- A clinical professional will follow up with the friend or family member to answer additional questions and discuss the service or program that will work best for the struggling person’s needs.
- Once it has been decided that an intervention will take place, you (interventionist) will begin to look at treatment options with the family or concerned friend. A discussion on what will be said to the loved one during the intervention will be had.
- Once an agreement on the best type of treatment has been made, the intervention will be scheduled. The intervention usually takes place in a family member’s home or the loved one’s home.
- The day before the intervention happens, the intervention professional will have a meeting with the family and the transporter who will be taking the loved one to treatment.
- The intervention takes place.
After the intervention, the Interventionist will stay in touch with the family, providing progress on their loved one’s recovery and continue to work with the person in treatment and the team providing the care.
Dr. Cali Estes and The Addictions Academy offer their Nationally Certified Intervention Professional Training (NCIP) course that covers everything mentioned above and so much more. There are two different options for taking this course. One is a video based online self-study with supervision. The other is a live virtual classroom, or webinar, with supervision as well. You will learn skills such as how-to setup an entire intervention, body language techniques, business interventions, legal and ethical sides of intervention, family versus individual intervention, where to have the intervention, how to get clients and many more. There are no prerequisites to take the course and it includes case management training if you decide you’d like to take insurance for interventions as a payment method for your services.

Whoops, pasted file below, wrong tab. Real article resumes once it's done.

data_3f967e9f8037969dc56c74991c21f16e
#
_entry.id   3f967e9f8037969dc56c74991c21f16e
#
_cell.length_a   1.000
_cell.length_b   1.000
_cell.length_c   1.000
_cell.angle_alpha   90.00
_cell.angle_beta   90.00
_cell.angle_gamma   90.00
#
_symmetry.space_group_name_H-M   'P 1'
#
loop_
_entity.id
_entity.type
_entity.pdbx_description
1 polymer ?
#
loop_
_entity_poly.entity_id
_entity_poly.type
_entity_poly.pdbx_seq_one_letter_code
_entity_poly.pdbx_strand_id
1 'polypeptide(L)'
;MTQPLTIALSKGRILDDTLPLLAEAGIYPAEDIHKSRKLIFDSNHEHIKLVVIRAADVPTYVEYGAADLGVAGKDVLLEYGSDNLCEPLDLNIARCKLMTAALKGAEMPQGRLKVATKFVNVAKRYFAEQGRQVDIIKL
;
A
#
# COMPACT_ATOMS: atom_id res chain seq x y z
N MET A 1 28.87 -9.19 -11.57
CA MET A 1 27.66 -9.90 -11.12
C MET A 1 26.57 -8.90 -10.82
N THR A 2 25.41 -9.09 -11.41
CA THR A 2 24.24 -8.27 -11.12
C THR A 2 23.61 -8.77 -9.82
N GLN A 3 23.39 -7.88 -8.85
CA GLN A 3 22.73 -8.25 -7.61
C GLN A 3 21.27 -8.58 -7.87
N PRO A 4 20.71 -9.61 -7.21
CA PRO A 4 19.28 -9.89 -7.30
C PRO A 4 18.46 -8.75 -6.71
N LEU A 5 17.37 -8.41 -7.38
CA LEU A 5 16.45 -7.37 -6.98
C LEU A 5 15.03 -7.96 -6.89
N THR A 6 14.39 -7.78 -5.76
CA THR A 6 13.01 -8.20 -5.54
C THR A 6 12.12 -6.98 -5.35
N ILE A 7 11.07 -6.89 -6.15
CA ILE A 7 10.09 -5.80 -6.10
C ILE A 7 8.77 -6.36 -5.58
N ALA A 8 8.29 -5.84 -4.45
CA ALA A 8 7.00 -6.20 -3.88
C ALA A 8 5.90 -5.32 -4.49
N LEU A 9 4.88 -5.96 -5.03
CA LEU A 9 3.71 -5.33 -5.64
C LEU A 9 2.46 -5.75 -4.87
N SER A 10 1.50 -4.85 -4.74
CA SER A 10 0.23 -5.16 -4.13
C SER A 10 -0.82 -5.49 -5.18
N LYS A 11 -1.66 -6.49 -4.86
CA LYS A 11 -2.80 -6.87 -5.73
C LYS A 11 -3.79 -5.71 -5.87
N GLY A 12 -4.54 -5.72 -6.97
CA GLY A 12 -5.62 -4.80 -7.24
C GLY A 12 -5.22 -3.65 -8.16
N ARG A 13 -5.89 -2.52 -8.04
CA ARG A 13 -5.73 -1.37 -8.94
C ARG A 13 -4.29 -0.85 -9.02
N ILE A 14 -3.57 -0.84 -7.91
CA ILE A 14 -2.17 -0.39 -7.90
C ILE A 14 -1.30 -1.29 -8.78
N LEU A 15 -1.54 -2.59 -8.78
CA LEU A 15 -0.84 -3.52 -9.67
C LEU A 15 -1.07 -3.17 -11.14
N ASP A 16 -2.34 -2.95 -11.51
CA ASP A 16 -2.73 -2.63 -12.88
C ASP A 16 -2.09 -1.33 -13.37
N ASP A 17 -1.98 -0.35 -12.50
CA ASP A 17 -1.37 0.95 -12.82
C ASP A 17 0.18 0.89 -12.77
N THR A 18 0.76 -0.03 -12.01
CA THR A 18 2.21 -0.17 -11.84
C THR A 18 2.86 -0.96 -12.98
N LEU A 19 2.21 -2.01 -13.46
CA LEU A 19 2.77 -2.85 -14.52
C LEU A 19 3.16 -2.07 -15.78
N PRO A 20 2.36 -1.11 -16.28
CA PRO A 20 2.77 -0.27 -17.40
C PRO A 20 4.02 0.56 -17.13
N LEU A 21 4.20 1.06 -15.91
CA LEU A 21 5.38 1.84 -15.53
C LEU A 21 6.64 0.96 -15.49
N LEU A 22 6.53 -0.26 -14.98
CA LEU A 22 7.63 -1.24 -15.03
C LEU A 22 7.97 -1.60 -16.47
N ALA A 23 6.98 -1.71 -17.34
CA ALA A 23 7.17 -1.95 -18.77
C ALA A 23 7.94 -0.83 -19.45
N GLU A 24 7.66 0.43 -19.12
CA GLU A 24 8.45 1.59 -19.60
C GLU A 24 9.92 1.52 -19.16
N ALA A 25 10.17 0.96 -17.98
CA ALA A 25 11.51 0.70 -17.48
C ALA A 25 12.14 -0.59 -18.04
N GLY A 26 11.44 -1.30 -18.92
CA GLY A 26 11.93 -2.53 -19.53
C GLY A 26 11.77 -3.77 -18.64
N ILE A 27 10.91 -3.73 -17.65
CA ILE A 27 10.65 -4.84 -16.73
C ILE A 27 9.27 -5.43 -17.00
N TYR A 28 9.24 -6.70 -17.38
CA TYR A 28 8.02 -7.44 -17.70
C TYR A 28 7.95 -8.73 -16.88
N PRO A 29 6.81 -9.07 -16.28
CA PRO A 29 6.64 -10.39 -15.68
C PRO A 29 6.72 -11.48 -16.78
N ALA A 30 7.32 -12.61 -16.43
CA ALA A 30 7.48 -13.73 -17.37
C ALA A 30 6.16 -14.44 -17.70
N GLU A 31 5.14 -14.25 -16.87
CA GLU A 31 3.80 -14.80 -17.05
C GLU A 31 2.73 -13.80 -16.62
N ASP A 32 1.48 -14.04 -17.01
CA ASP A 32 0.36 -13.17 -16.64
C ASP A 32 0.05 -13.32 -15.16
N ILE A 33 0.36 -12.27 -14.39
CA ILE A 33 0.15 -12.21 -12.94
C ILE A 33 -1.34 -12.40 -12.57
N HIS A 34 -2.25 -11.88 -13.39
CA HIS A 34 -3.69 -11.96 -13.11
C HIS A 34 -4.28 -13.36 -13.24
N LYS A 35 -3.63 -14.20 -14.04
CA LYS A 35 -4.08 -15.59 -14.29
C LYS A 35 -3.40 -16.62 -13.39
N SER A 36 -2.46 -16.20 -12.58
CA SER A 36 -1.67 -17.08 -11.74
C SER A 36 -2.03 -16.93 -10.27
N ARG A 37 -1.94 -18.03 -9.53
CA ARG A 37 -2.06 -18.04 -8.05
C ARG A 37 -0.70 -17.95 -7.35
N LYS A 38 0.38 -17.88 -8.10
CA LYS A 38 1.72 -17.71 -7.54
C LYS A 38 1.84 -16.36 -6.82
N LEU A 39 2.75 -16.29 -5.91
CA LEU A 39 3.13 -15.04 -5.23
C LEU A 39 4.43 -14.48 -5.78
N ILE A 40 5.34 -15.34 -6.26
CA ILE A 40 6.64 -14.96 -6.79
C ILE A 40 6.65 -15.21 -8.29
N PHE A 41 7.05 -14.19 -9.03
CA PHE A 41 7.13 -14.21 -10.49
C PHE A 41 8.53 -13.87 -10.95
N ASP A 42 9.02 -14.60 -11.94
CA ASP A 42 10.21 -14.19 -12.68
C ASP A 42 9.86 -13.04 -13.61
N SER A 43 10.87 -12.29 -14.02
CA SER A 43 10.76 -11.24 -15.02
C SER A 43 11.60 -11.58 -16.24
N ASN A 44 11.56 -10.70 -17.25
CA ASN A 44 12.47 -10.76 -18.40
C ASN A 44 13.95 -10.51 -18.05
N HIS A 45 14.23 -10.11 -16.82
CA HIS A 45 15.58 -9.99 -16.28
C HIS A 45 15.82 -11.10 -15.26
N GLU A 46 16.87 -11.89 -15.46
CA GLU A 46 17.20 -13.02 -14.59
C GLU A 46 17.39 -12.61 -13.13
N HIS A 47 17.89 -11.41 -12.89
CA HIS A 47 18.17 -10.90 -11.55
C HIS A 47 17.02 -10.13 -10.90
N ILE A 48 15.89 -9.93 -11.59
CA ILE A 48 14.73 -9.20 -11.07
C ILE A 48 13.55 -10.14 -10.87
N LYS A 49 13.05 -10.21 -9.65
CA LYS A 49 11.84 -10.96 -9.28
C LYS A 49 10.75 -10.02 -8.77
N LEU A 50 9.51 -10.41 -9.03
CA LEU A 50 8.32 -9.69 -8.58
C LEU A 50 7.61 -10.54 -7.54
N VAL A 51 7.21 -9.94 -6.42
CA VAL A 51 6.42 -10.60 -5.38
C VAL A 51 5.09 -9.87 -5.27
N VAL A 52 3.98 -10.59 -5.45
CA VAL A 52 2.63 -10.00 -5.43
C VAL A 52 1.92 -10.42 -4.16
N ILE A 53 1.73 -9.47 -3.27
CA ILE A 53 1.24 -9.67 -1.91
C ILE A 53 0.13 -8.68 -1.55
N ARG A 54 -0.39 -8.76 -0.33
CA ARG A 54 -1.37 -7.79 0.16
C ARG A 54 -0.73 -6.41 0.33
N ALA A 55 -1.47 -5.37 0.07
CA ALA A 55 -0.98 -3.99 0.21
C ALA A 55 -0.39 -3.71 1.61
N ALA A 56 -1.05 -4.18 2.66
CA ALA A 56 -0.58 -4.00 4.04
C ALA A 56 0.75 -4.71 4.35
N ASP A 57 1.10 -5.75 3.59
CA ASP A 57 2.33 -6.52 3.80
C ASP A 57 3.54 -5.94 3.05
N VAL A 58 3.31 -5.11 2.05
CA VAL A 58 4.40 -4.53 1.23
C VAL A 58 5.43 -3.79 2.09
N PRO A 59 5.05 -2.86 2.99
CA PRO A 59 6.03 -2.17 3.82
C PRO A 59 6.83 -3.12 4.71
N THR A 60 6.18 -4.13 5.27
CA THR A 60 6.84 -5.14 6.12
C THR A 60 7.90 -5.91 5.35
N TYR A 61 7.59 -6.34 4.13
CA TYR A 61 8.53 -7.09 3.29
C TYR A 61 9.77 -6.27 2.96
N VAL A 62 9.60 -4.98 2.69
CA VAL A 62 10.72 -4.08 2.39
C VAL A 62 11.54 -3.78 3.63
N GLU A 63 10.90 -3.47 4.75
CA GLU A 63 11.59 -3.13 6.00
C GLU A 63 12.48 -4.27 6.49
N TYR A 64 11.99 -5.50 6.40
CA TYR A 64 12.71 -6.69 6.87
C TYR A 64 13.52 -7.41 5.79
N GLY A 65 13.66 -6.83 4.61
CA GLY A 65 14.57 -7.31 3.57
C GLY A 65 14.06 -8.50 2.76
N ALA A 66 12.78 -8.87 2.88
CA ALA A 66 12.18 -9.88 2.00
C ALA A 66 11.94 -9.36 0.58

The Addictions Academy offers many more courses, in fact over 30 of them for professions in the addictions field to help with virtually any and every aspect of addiction to drugs and alcohol and mental health issues. Harm Reduction Models are used, as well as many other alternatives to inpatient and outpatient treatments and other traditional models of the like. Sober on Demand is another service offered by Dr. Cali Estes, where you may train to be a Sober Companion or hire a Sober Companion if you or a loved one needs help with addiction. Recovery Coach, Life Coach, Food Addiction Coach are also services offered by The Addictions Academy, just to name a few. If you’d like to become a coach, therapist, counselor, prison reentry coach, or other, you can reach out to Dr. Cali Estes and The Addictions Academy by visiting their website, https://theaddictionsacademy.com, or by calling 1.800.706.0318 Ext2. All services offered by The Addictions Academy are 100% Confidential. You can learn more by checking out the links listed below!
Learn more about Nationally Certified Intervention Professional Training (NCIP) by The Addictions Academy HERE.